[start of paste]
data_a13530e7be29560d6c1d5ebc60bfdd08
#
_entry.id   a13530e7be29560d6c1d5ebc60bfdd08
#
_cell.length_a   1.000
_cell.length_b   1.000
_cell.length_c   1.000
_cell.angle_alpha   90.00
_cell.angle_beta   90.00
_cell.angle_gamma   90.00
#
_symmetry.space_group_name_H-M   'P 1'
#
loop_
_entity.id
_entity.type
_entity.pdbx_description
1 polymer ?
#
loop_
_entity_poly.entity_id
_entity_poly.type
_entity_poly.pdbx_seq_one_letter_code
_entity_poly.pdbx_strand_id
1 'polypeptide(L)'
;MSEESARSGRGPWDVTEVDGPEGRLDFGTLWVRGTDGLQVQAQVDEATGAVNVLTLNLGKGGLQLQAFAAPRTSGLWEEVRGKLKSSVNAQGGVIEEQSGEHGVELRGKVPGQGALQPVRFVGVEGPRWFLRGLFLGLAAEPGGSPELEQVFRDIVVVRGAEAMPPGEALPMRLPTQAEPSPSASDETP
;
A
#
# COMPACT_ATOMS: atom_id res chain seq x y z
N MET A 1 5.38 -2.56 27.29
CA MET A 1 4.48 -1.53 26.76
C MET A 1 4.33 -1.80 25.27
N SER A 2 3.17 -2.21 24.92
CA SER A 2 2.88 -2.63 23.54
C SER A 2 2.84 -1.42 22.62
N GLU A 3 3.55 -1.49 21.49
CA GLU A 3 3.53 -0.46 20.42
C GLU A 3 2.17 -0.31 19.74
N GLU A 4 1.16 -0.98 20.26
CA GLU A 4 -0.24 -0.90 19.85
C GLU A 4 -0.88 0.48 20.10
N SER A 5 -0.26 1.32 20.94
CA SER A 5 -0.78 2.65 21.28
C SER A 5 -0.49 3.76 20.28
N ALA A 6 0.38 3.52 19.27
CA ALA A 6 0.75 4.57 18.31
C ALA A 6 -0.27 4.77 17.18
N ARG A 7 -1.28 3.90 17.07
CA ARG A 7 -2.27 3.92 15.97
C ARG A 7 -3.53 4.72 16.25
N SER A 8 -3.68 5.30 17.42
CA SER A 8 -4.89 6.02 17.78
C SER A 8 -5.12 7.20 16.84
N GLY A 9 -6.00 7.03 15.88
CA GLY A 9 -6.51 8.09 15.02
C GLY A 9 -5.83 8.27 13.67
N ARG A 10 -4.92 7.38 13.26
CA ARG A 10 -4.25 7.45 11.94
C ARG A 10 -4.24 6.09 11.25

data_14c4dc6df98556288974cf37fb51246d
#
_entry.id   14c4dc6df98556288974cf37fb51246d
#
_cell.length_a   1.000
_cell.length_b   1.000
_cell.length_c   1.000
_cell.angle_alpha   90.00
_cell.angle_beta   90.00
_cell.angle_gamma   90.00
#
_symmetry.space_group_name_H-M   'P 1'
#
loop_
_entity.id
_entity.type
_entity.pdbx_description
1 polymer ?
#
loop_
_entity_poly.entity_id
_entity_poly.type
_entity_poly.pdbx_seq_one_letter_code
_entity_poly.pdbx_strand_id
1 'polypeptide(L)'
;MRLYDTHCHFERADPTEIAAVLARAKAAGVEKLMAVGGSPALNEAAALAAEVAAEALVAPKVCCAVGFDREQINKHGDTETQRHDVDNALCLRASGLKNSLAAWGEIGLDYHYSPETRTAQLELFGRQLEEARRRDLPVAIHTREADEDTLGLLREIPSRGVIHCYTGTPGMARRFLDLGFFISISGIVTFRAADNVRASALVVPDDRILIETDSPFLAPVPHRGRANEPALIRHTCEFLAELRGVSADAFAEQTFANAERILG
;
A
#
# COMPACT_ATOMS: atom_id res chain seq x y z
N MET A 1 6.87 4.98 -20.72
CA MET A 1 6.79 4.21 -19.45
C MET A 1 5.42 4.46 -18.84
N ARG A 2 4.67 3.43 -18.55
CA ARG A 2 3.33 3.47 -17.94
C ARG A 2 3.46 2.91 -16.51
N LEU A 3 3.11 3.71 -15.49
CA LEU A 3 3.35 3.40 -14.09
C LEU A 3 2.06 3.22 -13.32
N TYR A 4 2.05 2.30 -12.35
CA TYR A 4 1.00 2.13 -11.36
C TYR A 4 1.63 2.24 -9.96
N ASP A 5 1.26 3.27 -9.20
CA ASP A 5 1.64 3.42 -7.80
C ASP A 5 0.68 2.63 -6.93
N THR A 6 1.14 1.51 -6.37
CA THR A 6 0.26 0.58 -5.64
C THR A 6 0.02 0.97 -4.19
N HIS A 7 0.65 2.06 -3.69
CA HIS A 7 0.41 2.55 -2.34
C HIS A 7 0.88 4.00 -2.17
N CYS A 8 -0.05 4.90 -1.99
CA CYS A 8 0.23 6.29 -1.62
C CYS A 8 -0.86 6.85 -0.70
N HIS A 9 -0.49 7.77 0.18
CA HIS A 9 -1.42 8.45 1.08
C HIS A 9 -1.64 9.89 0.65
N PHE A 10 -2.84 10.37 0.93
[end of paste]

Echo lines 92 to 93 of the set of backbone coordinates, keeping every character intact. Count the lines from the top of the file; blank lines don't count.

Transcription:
CA MET A 1 6.79 4.21 -19.45
C MET A 1 5.42 4.46 -18.84